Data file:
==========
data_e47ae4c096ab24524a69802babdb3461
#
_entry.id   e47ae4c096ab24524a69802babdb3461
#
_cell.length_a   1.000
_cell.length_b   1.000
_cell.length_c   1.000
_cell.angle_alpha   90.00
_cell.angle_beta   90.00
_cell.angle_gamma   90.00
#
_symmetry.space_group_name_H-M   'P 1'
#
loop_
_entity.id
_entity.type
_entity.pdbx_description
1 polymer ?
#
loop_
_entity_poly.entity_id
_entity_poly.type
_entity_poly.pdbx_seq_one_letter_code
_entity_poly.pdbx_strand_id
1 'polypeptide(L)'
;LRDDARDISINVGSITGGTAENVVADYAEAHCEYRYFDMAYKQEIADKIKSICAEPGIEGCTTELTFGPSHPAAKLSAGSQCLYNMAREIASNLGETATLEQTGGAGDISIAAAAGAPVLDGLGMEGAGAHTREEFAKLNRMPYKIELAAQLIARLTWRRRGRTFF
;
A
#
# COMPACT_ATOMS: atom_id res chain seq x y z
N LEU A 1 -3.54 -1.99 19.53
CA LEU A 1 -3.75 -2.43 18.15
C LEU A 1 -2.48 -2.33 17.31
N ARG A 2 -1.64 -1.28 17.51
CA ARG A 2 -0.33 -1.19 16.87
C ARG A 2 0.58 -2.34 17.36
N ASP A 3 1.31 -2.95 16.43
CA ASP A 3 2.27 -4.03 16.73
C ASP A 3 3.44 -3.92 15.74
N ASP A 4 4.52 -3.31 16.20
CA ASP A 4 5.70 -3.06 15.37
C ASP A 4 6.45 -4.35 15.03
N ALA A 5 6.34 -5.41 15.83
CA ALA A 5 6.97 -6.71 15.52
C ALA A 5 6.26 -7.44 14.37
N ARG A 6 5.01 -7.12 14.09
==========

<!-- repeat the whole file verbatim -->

data_e47ae4c096ab24524a69802babdb3461
#
_entry.id   e47ae4c096ab24524a69802babdb3461
#
_cell.length_a   1.000
_cell.length_b   1.000
_cell.length_c   1.000
_cell.angle_alpha   90.00
_cell.angle_beta   90.00
_cell.angle_gamma   90.00
#
_symmetry.space_group_name_H-M   'P 1'
#
loop_
_entity.id
_entity.type
_entity.pdbx_description
1 polymer ?
#
loop_
_entity_poly.entity_id
_entity_poly.type
_entity_poly.pdbx_seq_one_letter_code
_entity_poly.pdbx_strand_id
1 'polypeptide(L)'
;LRDDARDISINVGSITGGTAENVVADYAEAHCEYRYFDMAYKQEIADKIKSICAEPGIEGCTTELTFGPSHPAAKLSAGSQCLYNMAREIASNLGETATLEQTGGAGDISIAAAAGAPVLDGLGMEGAGAHTREEFAKLNRMPYKIELAAQLIARLTWRRRGRTFF
;
A
#
# COMPACT_ATOMS: atom_id res chain seq x y z
N LEU A 1 -3.54 -1.99 19.53
CA LEU A 1 -3.75 -2.43 18.15
C LEU A 1 -2.48 -2.33 17.31
N ARG A 2 -1.64 -1.28 17.51
CA ARG A 2 -0.33 -1.19 16.87
C ARG A 2 0.58 -2.34 17.36
N ASP A 3 1.31 -2.95 16.43
CA ASP A 3 2.27 -4.03 16.73
C ASP A 3 3.44 -3.92 15.74
N ASP A 4 4.52 -3.31 16.20
CA ASP A 4 5.70 -3.06 15.37
C ASP A 4 6.45 -4.35 15.03
N ALA A 5 6.34 -5.41 15.83
CA ALA A 5 6.97 -6.71 15.52
C ALA A 5 6.26 -7.44 14.37
N ARG A 6 5.01 -7.12 14.09